James VI of Scotland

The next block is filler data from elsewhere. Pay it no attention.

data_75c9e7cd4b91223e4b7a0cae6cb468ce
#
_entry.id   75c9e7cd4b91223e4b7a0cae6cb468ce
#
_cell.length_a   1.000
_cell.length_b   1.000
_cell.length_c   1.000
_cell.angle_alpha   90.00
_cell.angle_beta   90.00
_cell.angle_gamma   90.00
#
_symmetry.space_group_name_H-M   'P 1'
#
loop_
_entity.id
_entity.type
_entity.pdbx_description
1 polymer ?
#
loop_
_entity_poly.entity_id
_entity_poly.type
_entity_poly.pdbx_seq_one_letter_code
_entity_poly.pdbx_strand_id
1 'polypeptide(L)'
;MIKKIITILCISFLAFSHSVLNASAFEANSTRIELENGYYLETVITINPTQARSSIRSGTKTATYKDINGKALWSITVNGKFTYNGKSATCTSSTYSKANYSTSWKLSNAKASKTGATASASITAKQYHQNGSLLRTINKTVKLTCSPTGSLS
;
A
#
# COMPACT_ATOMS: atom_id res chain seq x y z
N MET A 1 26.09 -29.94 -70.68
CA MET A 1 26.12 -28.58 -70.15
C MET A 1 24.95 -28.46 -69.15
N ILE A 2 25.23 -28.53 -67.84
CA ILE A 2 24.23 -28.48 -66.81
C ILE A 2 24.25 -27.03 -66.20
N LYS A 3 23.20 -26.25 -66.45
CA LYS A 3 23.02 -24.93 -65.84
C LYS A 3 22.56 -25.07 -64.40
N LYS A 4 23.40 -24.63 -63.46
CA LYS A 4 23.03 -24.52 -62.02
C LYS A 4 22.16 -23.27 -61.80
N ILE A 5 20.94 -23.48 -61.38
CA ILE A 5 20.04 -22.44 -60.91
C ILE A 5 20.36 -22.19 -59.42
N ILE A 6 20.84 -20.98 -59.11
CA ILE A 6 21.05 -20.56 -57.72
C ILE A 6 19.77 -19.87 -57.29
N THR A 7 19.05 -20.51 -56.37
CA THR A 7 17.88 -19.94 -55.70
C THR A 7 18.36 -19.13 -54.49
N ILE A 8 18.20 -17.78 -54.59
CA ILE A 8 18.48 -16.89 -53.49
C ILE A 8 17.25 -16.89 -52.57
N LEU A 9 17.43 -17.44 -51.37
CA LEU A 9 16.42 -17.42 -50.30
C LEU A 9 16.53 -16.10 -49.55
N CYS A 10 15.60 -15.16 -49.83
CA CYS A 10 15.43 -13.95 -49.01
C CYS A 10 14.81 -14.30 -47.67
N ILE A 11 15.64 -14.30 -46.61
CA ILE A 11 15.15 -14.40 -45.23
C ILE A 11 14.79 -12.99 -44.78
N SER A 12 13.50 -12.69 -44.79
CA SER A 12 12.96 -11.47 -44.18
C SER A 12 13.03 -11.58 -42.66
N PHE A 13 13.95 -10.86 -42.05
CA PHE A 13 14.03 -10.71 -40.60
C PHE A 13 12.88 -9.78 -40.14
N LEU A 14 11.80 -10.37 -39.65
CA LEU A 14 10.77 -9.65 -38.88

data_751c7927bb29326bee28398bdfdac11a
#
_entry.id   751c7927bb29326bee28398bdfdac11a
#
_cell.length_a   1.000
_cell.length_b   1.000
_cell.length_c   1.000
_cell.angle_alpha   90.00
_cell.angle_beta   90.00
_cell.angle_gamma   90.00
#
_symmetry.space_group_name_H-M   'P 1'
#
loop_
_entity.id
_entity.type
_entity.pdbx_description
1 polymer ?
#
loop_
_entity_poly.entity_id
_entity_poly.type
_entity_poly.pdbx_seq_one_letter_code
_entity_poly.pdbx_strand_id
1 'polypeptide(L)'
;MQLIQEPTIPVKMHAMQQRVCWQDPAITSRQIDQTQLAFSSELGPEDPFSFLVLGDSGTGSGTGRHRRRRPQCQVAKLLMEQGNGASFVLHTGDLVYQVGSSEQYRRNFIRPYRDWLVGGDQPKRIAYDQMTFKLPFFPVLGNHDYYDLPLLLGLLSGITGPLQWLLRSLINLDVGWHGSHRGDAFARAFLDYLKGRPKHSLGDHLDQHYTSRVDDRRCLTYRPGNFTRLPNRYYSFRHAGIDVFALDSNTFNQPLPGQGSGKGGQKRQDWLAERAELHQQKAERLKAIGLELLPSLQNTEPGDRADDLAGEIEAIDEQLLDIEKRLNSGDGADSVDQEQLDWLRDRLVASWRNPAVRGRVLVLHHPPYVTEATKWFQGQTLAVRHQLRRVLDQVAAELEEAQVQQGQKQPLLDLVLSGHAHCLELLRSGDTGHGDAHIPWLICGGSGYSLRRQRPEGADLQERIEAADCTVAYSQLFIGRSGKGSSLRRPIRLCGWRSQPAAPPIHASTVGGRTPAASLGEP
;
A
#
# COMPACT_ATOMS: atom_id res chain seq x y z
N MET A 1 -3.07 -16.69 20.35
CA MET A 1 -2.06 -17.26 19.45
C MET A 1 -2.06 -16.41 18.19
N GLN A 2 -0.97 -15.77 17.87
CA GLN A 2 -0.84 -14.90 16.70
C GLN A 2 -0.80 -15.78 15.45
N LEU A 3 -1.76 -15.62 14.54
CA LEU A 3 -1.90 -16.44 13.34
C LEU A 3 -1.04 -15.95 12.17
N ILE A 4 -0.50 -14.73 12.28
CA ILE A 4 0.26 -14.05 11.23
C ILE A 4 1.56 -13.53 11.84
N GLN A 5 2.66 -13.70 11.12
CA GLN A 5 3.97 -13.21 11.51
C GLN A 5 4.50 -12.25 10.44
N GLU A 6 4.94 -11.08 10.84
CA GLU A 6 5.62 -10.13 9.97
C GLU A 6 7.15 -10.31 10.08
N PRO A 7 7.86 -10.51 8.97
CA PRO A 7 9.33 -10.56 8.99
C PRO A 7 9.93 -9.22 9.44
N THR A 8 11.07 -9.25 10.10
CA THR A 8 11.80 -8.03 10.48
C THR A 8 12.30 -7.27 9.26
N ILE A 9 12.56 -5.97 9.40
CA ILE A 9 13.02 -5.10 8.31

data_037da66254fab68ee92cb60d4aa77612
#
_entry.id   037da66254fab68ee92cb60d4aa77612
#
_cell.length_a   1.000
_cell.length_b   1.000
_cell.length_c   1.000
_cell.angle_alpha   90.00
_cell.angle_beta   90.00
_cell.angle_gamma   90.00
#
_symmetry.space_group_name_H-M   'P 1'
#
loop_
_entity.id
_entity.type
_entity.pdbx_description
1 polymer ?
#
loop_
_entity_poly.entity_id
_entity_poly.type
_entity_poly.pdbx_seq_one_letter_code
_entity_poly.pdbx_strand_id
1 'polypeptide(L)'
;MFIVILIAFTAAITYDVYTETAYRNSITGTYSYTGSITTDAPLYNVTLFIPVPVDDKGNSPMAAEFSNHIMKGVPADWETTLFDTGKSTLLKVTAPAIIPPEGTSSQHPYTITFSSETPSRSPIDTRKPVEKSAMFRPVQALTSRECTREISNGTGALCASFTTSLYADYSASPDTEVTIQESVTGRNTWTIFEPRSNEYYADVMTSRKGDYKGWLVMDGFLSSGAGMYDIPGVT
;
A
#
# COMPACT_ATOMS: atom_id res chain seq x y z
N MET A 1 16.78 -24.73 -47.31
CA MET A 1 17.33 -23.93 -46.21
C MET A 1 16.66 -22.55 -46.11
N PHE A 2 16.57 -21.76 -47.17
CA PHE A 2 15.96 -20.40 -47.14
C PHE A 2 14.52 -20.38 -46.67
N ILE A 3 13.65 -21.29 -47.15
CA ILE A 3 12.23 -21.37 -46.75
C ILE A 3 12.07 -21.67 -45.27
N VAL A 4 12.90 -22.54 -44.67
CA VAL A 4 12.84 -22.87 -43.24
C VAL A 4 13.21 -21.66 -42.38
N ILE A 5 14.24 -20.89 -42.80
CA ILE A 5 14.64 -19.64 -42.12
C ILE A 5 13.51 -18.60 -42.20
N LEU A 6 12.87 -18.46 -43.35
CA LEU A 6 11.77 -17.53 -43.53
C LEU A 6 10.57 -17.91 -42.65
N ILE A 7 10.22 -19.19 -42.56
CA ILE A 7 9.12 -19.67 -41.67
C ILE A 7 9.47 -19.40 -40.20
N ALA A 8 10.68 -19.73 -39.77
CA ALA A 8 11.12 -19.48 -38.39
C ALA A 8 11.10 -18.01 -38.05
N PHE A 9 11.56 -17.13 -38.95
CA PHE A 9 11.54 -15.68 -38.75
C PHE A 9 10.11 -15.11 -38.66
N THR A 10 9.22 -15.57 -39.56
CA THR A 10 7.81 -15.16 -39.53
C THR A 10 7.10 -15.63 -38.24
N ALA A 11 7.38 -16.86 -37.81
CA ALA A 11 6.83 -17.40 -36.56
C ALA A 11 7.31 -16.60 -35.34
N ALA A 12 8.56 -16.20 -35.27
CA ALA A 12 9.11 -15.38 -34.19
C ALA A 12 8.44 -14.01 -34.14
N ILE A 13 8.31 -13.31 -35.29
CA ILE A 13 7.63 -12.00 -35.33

When Elizabeth died, the crown of England passed to James VI of Scotland, the son of Mary Stuart and Lord Darnley. He became the king of England with the title of James I. His reign marked the beginning of the Stuart period. But with him, relations between Crown and Parliament grew worse. The Tudor monarchs had always realized that their strength came from Parliament and the people. But James believed that the king ruled by divine right. He only called Parliament when he needed money. In fact he changed many taxes without consulting P. and in religious matters he disappointed both the Puritans and the Catholics. He decided to uphold the Anglican religion, as established by law. A group of Catholics contrived the Gunpowder Plot, through which they wanted to paralyze government by blowing up the king and Parliament at the official opening. But the conspiracy was discovered and a group of Catholics, including Guy Fawkes, were executed. The anti-Catholic laws were severer. In 1620 a group of Protestants, the Pilgrim Fathers, sailed on board the Mayflower and landed in North America, founding New Plymouth. It was during James I’s reign that Britain’s colonial empire was actually started.